Photo by Tk tk
DRIVEN December 2008 * drivenmag.com 49
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Let DRIVEN take you back to a time when men can be men … again
The ads are fake, the people are real, the fashion is now. Photography by Lee Towndrow • Fashion Styling by Luke Langsdale • Art Direction by Kelly Kirkpatrick Hair & Makeup by Natasha Nikolic, artistgrouplimited.com • Key party location: Sons & Daughters Production Company
* Dinah Luxton, Divisional Merchandising Manager, Bluenotes (Dress Emilio Pucci, Shoes Hermès, Key ring Klaxon Howl); Adam Brodie, Comedian (Shirt Prada, Shoes Salvatore Ferragamo Belt Salvatore Ferragamo, Pants Fillipa K); Debbie Attack, Librarian (Dress Exile Vintage, Boots Hermès); Stuart, Elmer Olsen Models (Shirt Dior, Jacket Tris Vanassche, Bow tie Stylist’s own); Nicolas Kazamia, TV producer (Shirt Etro, Pants Exile Vintage)
Wheels Gift Guide:
Two slick t reatments of the moder n garage give reason to revisit the last room in the house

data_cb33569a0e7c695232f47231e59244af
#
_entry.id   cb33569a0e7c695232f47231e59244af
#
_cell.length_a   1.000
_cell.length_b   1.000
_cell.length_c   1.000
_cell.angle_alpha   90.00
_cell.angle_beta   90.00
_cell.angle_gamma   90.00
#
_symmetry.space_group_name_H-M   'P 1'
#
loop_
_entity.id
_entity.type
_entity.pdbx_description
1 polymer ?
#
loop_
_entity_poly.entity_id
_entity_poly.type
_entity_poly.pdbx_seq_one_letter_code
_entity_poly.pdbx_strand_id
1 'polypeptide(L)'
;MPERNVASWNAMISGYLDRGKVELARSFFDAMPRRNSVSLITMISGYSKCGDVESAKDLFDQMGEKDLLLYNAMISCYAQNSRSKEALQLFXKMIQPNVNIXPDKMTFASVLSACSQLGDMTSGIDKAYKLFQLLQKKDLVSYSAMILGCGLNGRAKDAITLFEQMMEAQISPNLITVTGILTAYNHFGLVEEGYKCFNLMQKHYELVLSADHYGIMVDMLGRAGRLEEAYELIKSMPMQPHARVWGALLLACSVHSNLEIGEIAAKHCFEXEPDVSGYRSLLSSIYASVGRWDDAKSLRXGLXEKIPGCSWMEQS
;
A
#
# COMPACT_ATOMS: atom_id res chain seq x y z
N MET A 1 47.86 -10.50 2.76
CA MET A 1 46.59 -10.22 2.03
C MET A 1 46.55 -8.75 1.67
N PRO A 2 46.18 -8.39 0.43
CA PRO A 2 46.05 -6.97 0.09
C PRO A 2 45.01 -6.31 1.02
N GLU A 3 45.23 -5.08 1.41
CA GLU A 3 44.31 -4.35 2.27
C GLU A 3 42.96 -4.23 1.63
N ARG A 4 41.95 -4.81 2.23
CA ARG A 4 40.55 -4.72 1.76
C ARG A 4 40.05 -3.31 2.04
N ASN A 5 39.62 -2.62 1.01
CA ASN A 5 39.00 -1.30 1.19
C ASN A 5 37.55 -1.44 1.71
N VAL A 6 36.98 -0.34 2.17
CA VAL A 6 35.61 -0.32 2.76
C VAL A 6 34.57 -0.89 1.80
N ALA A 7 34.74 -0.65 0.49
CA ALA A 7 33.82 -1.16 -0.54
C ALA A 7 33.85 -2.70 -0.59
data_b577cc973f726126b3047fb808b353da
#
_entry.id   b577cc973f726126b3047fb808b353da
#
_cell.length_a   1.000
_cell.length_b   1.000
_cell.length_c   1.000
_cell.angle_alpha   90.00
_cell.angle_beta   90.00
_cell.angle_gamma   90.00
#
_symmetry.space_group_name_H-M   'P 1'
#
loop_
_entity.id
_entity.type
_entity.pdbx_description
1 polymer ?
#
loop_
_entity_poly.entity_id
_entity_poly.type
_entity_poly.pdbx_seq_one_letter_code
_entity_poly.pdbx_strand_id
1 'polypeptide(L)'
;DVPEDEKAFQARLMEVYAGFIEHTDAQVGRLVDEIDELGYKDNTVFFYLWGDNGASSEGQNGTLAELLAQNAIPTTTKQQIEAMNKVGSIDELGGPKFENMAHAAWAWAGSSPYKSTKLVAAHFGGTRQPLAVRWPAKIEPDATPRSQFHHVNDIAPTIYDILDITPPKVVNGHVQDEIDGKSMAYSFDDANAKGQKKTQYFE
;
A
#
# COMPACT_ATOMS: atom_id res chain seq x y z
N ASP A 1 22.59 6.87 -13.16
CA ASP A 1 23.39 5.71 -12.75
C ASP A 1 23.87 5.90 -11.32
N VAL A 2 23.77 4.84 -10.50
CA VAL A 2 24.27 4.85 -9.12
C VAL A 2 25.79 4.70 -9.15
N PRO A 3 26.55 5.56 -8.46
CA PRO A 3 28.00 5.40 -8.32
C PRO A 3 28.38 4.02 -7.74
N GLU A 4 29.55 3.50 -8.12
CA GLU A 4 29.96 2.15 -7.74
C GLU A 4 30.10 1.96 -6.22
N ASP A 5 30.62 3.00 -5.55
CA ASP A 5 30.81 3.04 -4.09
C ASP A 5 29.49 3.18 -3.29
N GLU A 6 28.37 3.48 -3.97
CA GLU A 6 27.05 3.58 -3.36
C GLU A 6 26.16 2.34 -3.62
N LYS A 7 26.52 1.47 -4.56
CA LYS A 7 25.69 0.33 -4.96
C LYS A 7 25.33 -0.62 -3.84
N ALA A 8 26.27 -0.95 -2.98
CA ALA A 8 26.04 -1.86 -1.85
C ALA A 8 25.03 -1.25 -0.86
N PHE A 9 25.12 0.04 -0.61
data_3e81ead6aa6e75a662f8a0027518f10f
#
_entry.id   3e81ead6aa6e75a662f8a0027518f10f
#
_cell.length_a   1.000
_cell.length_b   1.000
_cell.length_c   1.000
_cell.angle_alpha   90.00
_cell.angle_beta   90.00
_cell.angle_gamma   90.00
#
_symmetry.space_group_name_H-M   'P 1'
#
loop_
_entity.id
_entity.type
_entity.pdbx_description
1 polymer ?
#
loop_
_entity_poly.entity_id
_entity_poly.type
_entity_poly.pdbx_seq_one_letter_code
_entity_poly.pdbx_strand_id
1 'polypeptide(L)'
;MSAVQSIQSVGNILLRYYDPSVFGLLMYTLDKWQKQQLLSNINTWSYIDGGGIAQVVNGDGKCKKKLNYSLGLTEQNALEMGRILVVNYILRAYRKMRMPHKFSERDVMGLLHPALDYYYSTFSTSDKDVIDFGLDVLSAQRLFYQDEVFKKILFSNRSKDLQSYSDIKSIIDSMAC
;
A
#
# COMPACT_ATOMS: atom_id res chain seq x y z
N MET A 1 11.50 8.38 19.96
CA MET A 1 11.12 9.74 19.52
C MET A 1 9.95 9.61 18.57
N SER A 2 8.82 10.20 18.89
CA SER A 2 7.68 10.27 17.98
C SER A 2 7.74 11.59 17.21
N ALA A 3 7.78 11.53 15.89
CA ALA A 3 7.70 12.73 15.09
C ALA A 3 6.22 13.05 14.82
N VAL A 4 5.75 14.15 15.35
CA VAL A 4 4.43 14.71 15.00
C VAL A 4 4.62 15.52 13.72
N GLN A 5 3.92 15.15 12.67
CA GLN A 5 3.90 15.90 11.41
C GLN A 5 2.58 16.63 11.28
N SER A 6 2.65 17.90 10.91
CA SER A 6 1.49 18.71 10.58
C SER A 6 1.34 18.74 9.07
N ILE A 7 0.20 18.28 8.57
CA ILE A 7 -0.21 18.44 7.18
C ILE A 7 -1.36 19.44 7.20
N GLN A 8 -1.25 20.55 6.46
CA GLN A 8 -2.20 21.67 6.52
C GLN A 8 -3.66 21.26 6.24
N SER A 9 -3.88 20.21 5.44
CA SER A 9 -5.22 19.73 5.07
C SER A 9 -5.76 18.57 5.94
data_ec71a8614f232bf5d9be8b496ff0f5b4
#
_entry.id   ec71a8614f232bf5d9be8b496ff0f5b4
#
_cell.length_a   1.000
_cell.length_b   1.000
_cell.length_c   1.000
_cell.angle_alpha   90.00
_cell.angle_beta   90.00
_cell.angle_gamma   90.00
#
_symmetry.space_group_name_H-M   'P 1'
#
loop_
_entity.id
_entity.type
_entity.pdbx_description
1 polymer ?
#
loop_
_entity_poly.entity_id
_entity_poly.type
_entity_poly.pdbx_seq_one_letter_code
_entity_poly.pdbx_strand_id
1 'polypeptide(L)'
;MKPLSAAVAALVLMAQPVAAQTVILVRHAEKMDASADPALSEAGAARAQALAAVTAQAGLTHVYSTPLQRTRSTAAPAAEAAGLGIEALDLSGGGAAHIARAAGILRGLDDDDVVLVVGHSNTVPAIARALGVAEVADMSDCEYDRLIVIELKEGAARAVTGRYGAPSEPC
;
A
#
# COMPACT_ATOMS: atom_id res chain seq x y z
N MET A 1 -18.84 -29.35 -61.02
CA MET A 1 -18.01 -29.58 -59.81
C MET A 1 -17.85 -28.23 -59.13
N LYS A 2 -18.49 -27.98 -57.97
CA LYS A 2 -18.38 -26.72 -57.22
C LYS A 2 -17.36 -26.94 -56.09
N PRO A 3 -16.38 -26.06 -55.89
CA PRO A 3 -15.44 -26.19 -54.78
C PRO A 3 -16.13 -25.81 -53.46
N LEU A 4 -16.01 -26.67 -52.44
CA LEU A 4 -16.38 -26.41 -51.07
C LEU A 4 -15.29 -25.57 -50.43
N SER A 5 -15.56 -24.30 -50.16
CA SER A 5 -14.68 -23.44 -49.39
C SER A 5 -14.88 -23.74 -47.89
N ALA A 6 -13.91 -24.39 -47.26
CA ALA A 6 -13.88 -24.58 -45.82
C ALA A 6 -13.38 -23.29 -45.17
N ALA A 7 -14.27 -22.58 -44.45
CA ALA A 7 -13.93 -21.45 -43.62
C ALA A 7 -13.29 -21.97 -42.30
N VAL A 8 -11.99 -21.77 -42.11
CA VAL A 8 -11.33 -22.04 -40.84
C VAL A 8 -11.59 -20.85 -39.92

By Jamie Hunter
Equating one’s body with a temple is beyond trite. More credible, and achievable, is the cleanliness-becomes-godliness approach to an aesthetically organized garage, which, properly maintained, can become a home away from home (or at the very least, beside one). No need to tap the inner caveman in order to find a sense of sanctuary therein, and escape life’s little pressures by revelling in things chromed, epoxied and panelled. Beer fridge optional.
Mahal for one...
Alas, garages tend to resemble blast sites more than shrines. No longer, we say. Clutter, old Playboy’s and VHS tapes are out, and gone is the Joe’s Garage of yore (surely Frank Zappa would pardon the denigration). Welcome, gentlemen, to the newer school of vehicular hospitality. Quoth Metallica, Garage Days Re-Revisited. Indeed.
Here’s a comprehensive service dedicated to the kind of parking arena that previously only existed in the mind’s eye. GarageMahals of Scottsdale, Ariz. offers, quite simply, the dream garage. Every detail imanginable is customized to match individual tastes, from the flooring to the paint schemes, to the option of a wet bar. Customized levels include: Prestige ($35,000), Luxury ($170,000) and Signature ($275,000). At 752-sq.ft., the pictured “Zen Garage” is bigger than most urbanites’ condos. $125,000/GarageMahals.com